Researchers look to make cross-laminated timber earthquake-proof

PULLMAN, Wash. — Washington State University researchers have received a $1.5 million National Science Foundation grant to that will help builders use more sustainable timber in high-rise buildings in earthquake-prone areas.

As part of the $1.5 million National Science Foundation grant, the researchers will test their designs for a 10-story tall, wooden building by simulating a real earthquake in a laboratory.  CLT is a relatively new heavy timber structural material made of lumber layers that are glued together to create thick, solid wood panels.

Advocates of CLT say it can be used to construct buildings of equal strength and fire-resistance as those made of steel and concrete. It has also fueled the passions of architects and environmentalists, who believe it to be a much greener method for housing the world's growing population. 

Due to its benefits for carbon capture and reduced CO2 emissions in construction, CLT has sparked interest worldwide. Proposals for new projects include a 100-story tower in London, a 40-story building in Stockholm, and a residential complex in Vancouver.  An 18-story CLT wood structure, a student residence at the University of British Columbia, is nearing completion.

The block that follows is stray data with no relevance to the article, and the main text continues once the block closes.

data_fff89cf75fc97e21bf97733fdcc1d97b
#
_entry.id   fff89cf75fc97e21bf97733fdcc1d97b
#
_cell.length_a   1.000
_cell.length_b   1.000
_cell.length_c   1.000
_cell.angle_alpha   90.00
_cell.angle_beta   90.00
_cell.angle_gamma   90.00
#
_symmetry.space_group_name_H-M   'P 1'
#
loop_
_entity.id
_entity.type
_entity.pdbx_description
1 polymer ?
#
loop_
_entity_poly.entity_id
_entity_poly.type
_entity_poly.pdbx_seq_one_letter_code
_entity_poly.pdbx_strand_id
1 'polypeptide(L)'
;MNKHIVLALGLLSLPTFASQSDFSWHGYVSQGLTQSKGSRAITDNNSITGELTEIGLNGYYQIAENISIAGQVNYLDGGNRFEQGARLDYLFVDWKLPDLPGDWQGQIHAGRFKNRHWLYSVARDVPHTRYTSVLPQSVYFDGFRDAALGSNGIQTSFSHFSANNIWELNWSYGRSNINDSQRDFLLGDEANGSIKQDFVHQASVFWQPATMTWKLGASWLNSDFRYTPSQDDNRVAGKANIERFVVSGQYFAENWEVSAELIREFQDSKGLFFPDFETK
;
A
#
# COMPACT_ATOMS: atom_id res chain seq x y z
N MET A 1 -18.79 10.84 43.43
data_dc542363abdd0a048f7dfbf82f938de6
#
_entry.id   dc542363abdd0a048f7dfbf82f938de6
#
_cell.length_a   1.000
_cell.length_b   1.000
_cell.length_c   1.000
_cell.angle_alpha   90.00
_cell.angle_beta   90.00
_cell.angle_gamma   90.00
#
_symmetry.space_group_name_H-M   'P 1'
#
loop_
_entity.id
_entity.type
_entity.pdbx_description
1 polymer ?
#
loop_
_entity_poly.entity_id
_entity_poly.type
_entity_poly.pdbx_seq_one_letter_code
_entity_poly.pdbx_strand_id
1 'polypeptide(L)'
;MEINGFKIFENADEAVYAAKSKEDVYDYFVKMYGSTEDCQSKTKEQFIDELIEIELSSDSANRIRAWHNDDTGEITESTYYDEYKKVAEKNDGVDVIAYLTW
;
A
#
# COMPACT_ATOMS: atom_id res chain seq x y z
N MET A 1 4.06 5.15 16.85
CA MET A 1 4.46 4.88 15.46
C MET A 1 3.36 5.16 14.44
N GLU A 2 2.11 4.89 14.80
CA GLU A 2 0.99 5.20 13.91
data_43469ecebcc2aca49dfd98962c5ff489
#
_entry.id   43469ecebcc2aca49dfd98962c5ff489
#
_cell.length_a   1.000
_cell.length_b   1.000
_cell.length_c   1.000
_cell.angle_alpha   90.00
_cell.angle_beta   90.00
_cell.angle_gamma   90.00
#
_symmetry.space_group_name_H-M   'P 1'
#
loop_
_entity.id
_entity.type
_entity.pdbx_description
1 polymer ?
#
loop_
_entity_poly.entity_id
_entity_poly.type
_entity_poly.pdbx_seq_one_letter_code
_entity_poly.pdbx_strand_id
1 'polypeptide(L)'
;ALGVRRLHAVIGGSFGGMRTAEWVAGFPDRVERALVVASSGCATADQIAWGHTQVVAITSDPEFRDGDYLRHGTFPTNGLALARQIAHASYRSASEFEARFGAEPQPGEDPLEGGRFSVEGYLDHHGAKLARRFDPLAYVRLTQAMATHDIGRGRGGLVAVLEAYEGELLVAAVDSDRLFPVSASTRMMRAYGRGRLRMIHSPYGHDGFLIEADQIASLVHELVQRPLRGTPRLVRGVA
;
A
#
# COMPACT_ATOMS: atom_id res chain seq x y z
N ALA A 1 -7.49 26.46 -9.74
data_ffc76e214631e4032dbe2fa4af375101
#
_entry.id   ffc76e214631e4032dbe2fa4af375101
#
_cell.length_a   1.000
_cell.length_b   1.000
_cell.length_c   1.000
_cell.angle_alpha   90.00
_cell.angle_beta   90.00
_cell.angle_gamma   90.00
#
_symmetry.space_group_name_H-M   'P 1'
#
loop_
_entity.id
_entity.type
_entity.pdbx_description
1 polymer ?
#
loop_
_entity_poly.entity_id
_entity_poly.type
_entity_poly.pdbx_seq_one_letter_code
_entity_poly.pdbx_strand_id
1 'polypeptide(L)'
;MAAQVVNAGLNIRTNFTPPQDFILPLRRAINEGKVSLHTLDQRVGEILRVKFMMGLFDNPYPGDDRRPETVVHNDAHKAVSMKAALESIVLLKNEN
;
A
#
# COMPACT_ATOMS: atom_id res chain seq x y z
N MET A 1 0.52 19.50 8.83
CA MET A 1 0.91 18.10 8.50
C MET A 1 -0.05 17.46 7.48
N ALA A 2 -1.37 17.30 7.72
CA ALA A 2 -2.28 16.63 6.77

Daniel Dolan, professor at WSU’s Department of Civil and Environmental Engineering, and his colleagues are designing ways in which the material could be used in a building to withstand earthquakes. They are looking at both structural, load-bearing components, such as walls and beams, as well as non-structural components. One of their designs includes a rod that would run down the middle of a wall - resisting the earthquake’s movement and re-centering the wall when the shaking ends.

“We want to create a building design that will have little damage in earthquakes and still be habitable.  This will allow communities to recover faster,” said Dolan.  “For many Americans, a house is the biggest investment they will have in their lives and we’re trying to protect it.”

Source: Washington State University


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Robert Dalheim

Robert Dalheim is an editor at the Woodworking Network. Along with publishing online news articles, he writes feature stories for the FDMC print publication. He can be reached at [email protected].